kened, when Smith, who had already obtained distinction in Virginia, and who had, with rare sagacity, discovered, and, with unceasing firmness, asserted, that colonization was the true policy of England, with two ships, set sail for the coast, north of the lands granted by the Virginia patent. The expedition was a private adventure of “four merchants of London and himself;" and was very successful. The freights were profitable; the health of the mariners did not suffer; and the whole voyage was accomplished in less than seven months. While the sailors were busy with their hooks and lines, Smith examined the shores from the Penobscot to Cape Cod, prepared a map of the coast," and named the country New-England, a title which Prince Charles confirmed. The French could boast with truth, that New-France had been colonized, before NewEngland obtained a name; Port Royal was older than Plymouth, Quebec than Boston. Yet the voyage was not free from crime. After Smith had departed for England, Thomas Hunt, the master of the second ship, kidnapped a large party of Indians, and, sailing for Spain, sold " the poor innocents” into slavery. It is singular, how good is educed from evil ; one of the number, escaping from captivity,
1 Gorges, c. x. p. 12; Prince, in ji. Mass. Hist. Coll. v. iii. p. 19;
and in his Historie, v. ii. p. 175, 2 Chalmers, p. 80, erroneously 176; Purchas, v. iv. 1828. attributes the expedition to the 3 May, in iii. Mass. Historical Plymouth company. See Smith, Collections, v. iii.
JOHN SMITH IN NEW-ENGLAND.
made his way to London, and, in 1619, was restored CHAP. to his own country, where he subsequently became an interpreter for English emigrants.?
Encouraged by commercial success, Smith next 1615. endeavored, in the employment of Sir Ferdinando Gorges, and of friends in London, members of the Plymouth company, to establish a colony. Sixteen meno were all, whom the adventurers destined for the occupation of New-England. The attempt was unsuccessful. Smith was forced by extreme tempests to return. Again renewing his enterprize, he suffered from the treachery of his companions, and was, at last, intercepted by French pirates. His ship was taken away; he himself escaped alone, in an open boat, from the harbor of Rochelle. The severest privations in a new settlement would have been less wearisome, than the labors, which his enthusiasm now prompted him to undertake. Having published a map and a description of New-England, he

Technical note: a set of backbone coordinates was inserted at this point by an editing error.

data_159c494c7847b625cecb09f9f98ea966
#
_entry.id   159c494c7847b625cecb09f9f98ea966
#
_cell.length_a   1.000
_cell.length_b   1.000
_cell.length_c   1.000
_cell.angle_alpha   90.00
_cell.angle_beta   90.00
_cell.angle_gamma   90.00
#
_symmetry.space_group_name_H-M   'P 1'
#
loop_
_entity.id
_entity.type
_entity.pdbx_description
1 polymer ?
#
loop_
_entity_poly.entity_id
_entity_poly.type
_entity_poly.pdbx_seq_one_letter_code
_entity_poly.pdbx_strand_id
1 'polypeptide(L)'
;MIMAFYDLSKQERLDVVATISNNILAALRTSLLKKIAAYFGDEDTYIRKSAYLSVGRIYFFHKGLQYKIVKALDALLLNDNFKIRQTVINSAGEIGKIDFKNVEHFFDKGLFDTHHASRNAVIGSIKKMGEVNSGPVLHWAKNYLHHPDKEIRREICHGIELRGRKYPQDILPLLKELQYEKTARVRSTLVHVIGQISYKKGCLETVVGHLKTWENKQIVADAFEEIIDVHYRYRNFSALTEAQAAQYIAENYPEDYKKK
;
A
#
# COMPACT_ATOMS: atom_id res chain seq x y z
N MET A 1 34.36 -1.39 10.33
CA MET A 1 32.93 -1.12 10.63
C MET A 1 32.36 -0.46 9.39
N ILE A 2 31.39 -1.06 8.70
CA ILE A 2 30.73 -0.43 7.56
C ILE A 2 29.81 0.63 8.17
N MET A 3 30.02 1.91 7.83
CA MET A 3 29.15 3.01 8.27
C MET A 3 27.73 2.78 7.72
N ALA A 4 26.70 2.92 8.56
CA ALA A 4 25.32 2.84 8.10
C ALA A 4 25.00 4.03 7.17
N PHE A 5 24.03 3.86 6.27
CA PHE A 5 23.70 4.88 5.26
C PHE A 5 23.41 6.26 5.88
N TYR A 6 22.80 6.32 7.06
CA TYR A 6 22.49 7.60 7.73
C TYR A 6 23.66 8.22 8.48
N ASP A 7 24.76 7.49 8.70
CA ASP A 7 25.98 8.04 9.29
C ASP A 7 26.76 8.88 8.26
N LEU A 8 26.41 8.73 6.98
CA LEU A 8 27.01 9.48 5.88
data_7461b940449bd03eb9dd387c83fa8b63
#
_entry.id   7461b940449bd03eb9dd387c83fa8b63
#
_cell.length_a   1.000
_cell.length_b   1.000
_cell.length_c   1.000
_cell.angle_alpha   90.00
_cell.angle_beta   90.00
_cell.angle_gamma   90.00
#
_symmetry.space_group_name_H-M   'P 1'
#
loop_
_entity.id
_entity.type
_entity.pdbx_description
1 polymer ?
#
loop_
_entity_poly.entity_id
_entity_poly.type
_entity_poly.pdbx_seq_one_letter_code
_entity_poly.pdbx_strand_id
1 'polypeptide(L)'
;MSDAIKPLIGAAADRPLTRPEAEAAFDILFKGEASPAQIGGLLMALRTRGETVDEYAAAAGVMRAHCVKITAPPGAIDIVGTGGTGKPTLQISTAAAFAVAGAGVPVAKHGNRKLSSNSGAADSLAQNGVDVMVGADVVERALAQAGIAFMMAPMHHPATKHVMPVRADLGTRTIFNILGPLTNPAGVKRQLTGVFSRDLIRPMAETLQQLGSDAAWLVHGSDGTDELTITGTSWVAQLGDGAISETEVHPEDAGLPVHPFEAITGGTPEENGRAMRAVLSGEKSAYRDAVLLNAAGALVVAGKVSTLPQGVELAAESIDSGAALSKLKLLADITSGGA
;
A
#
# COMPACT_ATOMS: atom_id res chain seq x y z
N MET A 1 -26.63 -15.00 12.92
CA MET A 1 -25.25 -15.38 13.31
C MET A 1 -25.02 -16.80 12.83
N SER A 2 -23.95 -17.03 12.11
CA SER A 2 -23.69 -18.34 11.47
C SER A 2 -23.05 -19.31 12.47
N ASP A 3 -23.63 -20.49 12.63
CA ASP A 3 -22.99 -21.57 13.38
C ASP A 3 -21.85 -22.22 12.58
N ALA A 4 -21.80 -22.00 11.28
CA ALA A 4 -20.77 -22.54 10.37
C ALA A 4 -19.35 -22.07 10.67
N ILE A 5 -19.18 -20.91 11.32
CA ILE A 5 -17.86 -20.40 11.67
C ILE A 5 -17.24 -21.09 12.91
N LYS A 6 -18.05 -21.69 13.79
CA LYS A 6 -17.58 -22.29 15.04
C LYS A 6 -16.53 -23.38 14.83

spent many months* in visiting the merchants and 1617. gentry of the west of England to excite their zeal for enterpize in America; he proposed to the cities, mercantile profits, to be realized in short and safe voyages; to the noblemen, vast dominions; from men of small means, his earnestness concealed the hard
1 Smith's Description of New- 2 Williamson's Maine, v. i. p. England, p. 47; Smith's Generall 212. The learned and very valuHistorie, v. ii. p. 176; Morton's able historian of Maine coufounds Memorial, p. 55, and Davis on this design of Smith to found a Morton ; Prince, p. 132; Mourt's colony with his previous voyage Relation, in i. M. H. Coll. v. viii. for trade avd discovery. p. 238; Plantation of N. England, 3 Smith, v. ii. p. 205–215; and in ii. Mass. Historical Collections, in iii. M. Hist. Coll. v. iii. p. 20, 21. v. ix. p. 6 and 7.
4 Smith, v. ü. p. 218.